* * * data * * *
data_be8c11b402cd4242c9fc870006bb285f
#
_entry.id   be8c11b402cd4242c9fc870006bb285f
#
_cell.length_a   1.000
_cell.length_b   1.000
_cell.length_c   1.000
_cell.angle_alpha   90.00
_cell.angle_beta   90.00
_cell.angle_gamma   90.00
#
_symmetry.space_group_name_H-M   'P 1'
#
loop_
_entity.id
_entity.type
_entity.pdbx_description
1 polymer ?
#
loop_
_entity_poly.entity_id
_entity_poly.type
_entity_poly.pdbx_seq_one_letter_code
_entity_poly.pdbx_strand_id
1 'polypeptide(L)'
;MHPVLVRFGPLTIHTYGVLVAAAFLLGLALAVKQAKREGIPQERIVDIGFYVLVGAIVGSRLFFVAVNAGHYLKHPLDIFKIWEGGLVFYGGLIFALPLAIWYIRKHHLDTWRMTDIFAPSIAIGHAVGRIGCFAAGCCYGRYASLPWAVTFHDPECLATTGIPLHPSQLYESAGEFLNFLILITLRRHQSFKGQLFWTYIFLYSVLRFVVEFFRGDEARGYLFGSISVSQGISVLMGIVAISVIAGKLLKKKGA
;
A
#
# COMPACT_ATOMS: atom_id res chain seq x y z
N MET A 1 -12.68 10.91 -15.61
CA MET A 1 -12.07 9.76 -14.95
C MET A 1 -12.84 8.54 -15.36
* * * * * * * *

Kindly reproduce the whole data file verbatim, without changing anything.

data_be8c11b402cd4242c9fc870006bb285f
#
_entry.id   be8c11b402cd4242c9fc870006bb285f
#
_cell.length_a   1.000
_cell.length_b   1.000
_cell.length_c   1.000
_cell.angle_alpha   90.00
_cell.angle_beta   90.00
_cell.angle_gamma   90.00
#
_symmetry.space_group_name_H-M   'P 1'
#
loop_
_entity.id
_entity.type
_entity.pdbx_description
1 polymer ?
#
loop_
_entity_poly.entity_id
_entity_poly.type
_entity_poly.pdbx_seq_one_letter_code
_entity_poly.pdbx_strand_id
1 'polypeptide(L)'
;MHPVLVRFGPLTIHTYGVLVAAAFLLGLALAVKQAKREGIPQERIVDIGFYVLVGAIVGSRLFFVAVNAGHYLKHPLDIFKIWEGGLVFYGGLIFALPLAIWYIRKHHLDTWRMTDIFAPSIAIGHAVGRIGCFAAGCCYGRYASLPWAVTFHDPECLATTGIPLHPSQLYESAGEFLNFLILITLRRHQSFKGQLFWTYIFLYSVLRFVVEFFRGDEARGYLFGSISVSQGISVLMGIVAISVIAGKLLKKKGA
;
A
#
# COMPACT_ATOMS: atom_id res chain seq x y z
N MET A 1 -12.68 10.91 -15.61
CA MET A 1 -12.07 9.76 -14.95
C MET A 1 -12.84 8.54 -15.36